Rules intended to protect temps are having the opposite effect

As South Africa is pushing the Labour Bills into Parliament, in UK’s new Agency Worker Regulations, one of the hot issues “same pay and benefits as permanent workers” is resulting in an opposite effect. 

Extracts from The Telegraph article

Under the changes, which stem from European law, temps are entitled to the same pay and benefits as permanent workers after just 12 weeks in a job. Previously, they had to wait one year to clock up employment rights. ( SA has proposed 6months. We should be doing one year)

A Government analysis said the new rules would cost firms £1.8bn (over R10bn!) a year to implement, raising fears that cash-strapped businesses would stop hiring temps as it no longer made commercial sense. A typical small business would have to pay an extra £2,493 a year, increasing to £73,188 for larger companies. (Experts in SA have always been saying more people, if not more households will suffer as a result)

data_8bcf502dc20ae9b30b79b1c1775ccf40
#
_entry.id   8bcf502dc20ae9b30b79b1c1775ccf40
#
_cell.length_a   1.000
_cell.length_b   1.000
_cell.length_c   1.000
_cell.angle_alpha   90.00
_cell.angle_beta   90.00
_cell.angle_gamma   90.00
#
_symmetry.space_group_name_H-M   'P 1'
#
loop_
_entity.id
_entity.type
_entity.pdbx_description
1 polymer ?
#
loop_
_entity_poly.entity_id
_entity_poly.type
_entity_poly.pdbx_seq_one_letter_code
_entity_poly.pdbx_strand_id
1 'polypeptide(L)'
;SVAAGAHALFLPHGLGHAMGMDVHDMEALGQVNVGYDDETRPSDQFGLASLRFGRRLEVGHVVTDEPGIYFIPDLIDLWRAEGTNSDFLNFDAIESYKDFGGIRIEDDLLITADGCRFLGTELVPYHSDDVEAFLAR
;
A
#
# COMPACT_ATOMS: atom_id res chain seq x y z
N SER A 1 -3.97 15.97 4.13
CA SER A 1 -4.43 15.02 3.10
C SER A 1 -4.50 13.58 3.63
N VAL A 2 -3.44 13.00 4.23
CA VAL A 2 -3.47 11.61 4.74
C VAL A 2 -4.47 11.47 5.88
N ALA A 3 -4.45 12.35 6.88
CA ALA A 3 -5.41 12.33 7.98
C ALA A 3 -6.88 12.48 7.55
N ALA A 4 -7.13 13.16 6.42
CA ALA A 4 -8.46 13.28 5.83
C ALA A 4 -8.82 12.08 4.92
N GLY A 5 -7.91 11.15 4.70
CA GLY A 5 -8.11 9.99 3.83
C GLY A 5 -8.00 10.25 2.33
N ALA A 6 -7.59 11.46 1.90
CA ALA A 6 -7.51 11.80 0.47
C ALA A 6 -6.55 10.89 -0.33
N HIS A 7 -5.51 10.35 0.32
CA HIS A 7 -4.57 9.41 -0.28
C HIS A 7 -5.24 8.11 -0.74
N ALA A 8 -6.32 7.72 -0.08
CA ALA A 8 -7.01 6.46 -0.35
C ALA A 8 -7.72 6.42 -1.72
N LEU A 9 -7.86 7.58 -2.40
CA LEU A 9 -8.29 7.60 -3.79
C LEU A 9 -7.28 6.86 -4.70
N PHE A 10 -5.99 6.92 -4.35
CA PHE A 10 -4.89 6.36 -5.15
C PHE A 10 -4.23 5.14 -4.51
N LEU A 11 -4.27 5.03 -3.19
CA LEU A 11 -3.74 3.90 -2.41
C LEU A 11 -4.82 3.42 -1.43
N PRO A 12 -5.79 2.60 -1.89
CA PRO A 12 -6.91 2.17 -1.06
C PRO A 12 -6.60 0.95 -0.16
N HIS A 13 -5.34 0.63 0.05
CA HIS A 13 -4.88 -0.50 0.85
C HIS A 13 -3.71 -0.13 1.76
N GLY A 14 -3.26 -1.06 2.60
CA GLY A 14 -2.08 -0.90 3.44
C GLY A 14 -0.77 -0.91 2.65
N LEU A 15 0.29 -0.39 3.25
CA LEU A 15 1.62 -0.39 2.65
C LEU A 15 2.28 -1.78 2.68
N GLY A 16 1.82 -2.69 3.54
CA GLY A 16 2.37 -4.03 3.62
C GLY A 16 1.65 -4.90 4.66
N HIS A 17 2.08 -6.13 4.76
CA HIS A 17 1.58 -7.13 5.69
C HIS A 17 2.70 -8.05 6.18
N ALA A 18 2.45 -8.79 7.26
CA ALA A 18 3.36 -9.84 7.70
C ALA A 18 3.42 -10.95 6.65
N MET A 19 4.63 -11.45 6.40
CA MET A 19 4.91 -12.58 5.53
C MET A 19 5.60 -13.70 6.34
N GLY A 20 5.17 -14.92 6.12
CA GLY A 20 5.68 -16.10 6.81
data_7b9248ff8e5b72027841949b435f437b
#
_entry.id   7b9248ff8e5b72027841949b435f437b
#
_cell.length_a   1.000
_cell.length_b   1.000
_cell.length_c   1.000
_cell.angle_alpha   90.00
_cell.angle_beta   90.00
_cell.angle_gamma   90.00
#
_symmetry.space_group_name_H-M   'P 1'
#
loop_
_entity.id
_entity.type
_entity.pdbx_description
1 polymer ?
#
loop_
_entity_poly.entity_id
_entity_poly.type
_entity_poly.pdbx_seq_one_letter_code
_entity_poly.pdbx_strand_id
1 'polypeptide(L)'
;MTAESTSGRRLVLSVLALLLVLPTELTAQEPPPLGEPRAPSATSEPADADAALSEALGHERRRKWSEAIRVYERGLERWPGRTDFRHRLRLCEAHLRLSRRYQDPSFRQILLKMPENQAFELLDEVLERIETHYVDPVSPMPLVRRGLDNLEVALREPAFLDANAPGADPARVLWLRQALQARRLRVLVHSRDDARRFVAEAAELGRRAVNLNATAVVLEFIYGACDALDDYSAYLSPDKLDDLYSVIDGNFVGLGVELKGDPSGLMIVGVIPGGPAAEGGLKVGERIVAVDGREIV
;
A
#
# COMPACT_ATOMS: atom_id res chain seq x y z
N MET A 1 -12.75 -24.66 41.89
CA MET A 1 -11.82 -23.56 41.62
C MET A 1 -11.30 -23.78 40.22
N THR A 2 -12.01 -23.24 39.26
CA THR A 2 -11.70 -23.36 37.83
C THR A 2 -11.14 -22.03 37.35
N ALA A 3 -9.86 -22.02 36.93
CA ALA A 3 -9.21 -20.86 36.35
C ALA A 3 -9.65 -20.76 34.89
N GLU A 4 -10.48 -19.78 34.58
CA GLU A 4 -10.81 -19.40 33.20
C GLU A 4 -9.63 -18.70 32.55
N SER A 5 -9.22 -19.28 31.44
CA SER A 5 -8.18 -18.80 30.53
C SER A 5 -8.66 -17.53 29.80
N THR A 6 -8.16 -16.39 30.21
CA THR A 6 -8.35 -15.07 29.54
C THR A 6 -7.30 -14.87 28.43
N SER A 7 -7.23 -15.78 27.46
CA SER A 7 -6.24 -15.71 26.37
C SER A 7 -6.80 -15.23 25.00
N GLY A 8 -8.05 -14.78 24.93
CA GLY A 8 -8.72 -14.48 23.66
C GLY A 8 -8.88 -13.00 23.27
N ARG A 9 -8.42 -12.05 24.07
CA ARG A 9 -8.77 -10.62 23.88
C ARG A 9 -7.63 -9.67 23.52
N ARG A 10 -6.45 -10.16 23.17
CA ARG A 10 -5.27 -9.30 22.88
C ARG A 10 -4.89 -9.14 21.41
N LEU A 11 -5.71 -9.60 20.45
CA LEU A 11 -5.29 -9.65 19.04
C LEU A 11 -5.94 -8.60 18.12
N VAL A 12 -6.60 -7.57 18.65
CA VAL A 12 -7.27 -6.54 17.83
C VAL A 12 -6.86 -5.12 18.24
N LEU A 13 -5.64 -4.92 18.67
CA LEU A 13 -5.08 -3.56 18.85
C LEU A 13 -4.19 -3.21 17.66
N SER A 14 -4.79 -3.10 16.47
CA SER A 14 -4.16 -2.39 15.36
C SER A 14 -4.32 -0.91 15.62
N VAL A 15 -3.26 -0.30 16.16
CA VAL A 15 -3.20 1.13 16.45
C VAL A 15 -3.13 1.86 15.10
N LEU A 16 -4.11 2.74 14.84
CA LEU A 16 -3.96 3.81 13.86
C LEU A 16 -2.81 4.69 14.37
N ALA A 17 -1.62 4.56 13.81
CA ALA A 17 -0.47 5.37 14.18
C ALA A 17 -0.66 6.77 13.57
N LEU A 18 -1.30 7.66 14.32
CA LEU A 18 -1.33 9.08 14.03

The new 12-week rule also damages temps’ flexibility to cover peaks and troughs in demand, experts said.

Scores of employers have revisited how they will use temps following the new rules, and are either recruiting fewer agency staff or urging them to waive their rights under a legal loophole. (This is one of my fears for the SA market)

Tom Hadley, policy director at the REC, said the decline in temp hiring “may in part be linked to employer uncertainty over the agency worker regulations”. (Unfortunately this has already commenced in SA without even the bills finalised)

The number of people placed in short-term jobs fell in March at the fastest rate for two-and-a-half years, research from the Recruitment and Employment Confederation (REC) and KPMG revealed. (The Namibia case comes to mind. SA should bear this in mind)


Credit to worradmu for the image

Credit to worradmu for the image

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